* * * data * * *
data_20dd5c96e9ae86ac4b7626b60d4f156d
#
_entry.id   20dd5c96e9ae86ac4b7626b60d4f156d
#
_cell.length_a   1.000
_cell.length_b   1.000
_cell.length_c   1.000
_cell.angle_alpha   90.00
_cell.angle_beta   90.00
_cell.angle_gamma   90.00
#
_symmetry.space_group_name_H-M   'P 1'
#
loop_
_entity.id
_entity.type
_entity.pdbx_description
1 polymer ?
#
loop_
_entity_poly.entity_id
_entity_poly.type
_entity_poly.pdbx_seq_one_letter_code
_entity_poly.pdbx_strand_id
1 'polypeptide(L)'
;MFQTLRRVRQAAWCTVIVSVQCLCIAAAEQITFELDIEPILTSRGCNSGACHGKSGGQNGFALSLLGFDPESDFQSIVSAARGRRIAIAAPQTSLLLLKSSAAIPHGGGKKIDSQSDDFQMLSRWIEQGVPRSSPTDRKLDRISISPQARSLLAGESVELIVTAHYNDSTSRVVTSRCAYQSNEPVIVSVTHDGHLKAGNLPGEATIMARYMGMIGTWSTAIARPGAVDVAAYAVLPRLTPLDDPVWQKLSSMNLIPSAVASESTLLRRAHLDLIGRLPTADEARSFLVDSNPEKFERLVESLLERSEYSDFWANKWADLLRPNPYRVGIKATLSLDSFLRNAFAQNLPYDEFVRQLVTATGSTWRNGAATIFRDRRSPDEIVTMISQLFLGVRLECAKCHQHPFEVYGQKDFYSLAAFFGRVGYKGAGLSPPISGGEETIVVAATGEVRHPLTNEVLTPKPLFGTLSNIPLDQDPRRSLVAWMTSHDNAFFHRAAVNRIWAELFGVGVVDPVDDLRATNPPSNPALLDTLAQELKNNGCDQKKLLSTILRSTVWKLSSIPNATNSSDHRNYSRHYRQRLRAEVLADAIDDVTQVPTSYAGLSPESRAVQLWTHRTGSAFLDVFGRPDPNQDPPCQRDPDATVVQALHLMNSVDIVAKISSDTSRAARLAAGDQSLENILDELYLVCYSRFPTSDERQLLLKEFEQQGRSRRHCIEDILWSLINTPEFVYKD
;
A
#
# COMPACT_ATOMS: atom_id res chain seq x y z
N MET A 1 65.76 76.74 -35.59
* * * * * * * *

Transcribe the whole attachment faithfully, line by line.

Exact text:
data_20dd5c96e9ae86ac4b7626b60d4f156d
#
_entry.id   20dd5c96e9ae86ac4b7626b60d4f156d
#
_cell.length_a   1.000
_cell.length_b   1.000
_cell.length_c   1.000
_cell.angle_alpha   90.00
_cell.angle_beta   90.00
_cell.angle_gamma   90.00
#
_symmetry.space_group_name_H-M   'P 1'
#
loop_
_entity.id
_entity.type
_entity.pdbx_description
1 polymer ?
#
loop_
_entity_poly.entity_id
_entity_poly.type
_entity_poly.pdbx_seq_one_letter_code
_entity_poly.pdbx_strand_id
1 'polypeptide(L)'
;MFQTLRRVRQAAWCTVIVSVQCLCIAAAEQITFELDIEPILTSRGCNSGACHGKSGGQNGFALSLLGFDPESDFQSIVSAARGRRIAIAAPQTSLLLLKSSAAIPHGGGKKIDSQSDDFQMLSRWIEQGVPRSSPTDRKLDRISISPQARSLLAGESVELIVTAHYNDSTSRVVTSRCAYQSNEPVIVSVTHDGHLKAGNLPGEATIMARYMGMIGTWSTAIARPGAVDVAAYAVLPRLTPLDDPVWQKLSSMNLIPSAVASESTLLRRAHLDLIGRLPTADEARSFLVDSNPEKFERLVESLLERSEYSDFWANKWADLLRPNPYRVGIKATLSLDSFLRNAFAQNLPYDEFVRQLVTATGSTWRNGAATIFRDRRSPDEIVTMISQLFLGVRLECAKCHQHPFEVYGQKDFYSLAAFFGRVGYKGAGLSPPISGGEETIVVAATGEVRHPLTNEVLTPKPLFGTLSNIPLDQDPRRSLVAWMTSHDNAFFHRAAVNRIWAELFGVGVVDPVDDLRATNPPSNPALLDTLAQELKNNGCDQKKLLSTILRSTVWKLSSIPNATNSSDHRNYSRHYRQRLRAEVLADAIDDVTQVPTSYAGLSPESRAVQLWTHRTGSAFLDVFGRPDPNQDPPCQRDPDATVVQALHLMNSVDIVAKISSDTSRAARLAAGDQSLENILDELYLVCYSRFPTSDERQLLLKEFEQQGRSRRHCIEDILWSLINTPEFVYKD
;
A
#
# COMPACT_ATOMS: atom_id res chain seq x y z
N MET A 1 65.76 76.74 -35.59